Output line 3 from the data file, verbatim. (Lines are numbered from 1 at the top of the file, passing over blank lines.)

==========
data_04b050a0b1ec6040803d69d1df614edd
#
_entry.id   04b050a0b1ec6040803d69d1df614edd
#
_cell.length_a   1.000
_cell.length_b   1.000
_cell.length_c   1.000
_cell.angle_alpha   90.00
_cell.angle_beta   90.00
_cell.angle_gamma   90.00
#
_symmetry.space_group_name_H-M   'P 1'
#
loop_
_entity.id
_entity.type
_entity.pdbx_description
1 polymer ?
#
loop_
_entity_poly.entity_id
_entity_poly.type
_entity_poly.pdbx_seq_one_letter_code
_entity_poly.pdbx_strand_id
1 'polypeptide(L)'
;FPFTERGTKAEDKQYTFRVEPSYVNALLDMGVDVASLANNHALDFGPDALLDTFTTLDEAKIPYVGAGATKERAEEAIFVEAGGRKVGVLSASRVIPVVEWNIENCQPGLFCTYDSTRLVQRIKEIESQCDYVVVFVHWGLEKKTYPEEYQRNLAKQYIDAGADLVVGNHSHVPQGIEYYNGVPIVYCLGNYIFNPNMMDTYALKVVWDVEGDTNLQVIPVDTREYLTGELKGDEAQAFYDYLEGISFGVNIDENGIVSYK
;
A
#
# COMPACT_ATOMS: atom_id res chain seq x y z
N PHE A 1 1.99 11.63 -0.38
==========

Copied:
_entry.id   04b050a0b1ec6040803d69d1df614edd